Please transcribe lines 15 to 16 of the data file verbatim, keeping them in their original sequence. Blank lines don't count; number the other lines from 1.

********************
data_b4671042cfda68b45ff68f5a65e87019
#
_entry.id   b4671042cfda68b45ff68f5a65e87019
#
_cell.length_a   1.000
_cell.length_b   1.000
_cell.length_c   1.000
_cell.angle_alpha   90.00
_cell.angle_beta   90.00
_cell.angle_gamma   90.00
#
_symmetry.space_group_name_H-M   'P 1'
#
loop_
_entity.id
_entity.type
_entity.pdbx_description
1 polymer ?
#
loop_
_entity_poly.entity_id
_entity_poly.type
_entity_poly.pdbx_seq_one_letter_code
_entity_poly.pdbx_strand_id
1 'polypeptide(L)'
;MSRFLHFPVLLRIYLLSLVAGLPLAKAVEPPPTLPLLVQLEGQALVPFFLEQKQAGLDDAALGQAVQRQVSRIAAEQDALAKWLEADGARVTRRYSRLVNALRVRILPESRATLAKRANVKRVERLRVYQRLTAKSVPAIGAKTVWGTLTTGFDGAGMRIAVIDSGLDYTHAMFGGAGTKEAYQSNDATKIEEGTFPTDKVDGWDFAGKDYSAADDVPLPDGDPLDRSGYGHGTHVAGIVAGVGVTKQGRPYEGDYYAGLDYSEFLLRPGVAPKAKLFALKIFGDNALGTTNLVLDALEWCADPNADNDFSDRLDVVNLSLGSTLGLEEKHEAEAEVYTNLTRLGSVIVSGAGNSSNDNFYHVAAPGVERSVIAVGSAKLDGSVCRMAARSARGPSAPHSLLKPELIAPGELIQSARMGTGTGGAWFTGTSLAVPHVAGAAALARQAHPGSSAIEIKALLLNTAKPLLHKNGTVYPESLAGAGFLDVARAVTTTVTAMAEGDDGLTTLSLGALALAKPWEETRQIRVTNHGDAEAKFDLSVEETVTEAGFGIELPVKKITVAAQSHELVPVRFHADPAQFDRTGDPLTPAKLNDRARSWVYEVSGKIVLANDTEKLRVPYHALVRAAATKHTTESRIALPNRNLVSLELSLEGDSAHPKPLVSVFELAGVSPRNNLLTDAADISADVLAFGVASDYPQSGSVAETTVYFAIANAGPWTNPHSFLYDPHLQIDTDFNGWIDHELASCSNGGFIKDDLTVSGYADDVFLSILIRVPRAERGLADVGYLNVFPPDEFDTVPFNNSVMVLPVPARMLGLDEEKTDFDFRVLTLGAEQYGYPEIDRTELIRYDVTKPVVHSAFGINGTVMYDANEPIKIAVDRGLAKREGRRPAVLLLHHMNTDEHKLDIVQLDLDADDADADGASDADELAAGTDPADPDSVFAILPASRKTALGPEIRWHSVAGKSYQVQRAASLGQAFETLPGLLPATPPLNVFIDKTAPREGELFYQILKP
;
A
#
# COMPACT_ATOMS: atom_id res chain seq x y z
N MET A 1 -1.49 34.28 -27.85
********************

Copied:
_entity.id
_entity.type